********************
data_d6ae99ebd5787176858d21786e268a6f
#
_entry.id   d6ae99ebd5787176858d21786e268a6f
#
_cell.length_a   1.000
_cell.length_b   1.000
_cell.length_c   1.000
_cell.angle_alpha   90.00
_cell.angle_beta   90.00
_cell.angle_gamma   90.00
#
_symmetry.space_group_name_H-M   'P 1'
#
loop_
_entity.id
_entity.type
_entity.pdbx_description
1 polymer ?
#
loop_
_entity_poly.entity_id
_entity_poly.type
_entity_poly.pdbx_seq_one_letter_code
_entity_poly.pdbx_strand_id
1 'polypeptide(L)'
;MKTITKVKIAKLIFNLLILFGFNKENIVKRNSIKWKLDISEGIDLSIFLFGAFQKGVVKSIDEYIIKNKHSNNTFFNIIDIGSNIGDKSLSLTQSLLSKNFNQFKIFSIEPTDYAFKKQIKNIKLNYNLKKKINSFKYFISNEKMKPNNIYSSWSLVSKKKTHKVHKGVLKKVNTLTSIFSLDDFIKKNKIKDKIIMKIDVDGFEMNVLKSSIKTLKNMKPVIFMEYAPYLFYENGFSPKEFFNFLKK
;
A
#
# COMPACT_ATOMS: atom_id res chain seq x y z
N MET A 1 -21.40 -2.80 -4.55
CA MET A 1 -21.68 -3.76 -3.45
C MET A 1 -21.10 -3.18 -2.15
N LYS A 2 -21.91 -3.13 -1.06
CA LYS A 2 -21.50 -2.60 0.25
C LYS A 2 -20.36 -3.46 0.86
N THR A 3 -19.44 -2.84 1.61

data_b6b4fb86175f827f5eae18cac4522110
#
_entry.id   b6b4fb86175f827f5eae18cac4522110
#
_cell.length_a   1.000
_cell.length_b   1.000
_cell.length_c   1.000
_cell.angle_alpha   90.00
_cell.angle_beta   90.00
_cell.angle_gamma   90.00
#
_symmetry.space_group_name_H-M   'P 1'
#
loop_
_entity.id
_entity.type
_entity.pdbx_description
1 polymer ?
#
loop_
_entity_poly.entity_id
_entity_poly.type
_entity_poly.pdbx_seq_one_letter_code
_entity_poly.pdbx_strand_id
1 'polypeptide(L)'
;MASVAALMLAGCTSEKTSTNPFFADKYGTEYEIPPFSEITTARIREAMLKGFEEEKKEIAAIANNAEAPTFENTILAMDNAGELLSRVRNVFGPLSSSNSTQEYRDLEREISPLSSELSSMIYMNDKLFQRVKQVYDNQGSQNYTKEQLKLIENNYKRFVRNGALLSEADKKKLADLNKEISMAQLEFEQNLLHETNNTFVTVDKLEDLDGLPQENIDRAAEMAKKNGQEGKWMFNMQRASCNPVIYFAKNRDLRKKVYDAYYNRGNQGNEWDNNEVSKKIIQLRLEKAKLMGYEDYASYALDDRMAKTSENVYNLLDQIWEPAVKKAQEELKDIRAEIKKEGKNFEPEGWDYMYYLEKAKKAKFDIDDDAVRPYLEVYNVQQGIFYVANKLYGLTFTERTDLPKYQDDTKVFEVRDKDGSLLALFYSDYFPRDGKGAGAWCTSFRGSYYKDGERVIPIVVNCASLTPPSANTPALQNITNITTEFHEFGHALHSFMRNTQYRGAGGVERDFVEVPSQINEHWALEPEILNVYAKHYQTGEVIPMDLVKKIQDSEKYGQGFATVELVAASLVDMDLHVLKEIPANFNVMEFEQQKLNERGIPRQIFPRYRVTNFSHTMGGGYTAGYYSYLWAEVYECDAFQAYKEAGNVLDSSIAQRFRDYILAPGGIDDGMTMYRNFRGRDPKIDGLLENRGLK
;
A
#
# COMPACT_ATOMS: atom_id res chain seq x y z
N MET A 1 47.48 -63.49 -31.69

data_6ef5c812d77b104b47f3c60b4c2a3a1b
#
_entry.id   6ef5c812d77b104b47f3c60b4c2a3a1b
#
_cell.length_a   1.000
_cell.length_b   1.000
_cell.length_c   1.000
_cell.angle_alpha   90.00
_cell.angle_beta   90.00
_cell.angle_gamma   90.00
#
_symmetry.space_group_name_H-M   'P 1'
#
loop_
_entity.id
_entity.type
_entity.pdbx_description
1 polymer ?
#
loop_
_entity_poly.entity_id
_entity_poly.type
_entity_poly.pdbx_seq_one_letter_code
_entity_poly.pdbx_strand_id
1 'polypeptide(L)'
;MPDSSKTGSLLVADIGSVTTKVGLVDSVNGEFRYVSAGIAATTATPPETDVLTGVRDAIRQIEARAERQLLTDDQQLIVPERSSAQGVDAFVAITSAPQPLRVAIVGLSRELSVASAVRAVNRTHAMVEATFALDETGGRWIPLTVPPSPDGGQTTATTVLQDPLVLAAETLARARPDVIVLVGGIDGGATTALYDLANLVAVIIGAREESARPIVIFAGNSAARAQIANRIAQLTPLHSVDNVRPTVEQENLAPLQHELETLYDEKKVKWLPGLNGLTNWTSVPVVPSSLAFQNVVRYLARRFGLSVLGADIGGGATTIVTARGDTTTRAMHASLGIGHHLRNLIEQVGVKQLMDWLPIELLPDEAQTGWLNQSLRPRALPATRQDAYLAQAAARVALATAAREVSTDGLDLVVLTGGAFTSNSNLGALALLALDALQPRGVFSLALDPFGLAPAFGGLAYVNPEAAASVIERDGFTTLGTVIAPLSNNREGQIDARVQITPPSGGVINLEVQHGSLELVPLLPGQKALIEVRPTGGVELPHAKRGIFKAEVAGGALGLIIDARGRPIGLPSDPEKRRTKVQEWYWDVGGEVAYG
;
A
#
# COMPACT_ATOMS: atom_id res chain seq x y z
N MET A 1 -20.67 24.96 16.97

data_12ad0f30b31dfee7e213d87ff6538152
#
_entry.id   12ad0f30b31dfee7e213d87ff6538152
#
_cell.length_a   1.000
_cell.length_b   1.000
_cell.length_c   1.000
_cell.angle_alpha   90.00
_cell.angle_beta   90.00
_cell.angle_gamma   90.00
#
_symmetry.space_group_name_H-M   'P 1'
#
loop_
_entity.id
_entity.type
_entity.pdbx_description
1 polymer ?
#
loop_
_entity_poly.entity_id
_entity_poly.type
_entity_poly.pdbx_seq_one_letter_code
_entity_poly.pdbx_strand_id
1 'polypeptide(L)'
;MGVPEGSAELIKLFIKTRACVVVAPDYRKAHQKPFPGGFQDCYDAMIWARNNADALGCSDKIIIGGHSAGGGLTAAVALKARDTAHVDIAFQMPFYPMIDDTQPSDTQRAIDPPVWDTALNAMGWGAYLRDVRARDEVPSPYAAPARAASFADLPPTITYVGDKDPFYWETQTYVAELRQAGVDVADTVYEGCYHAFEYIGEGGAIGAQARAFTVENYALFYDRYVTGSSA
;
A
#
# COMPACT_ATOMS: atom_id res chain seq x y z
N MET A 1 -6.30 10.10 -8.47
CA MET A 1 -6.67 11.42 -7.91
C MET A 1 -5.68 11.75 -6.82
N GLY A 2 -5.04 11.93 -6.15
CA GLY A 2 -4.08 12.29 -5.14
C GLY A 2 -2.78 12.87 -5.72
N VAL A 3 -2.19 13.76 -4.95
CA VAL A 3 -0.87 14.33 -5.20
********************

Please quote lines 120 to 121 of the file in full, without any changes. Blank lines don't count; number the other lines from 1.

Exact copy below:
_entity_poly.entity_id
_entity_poly.type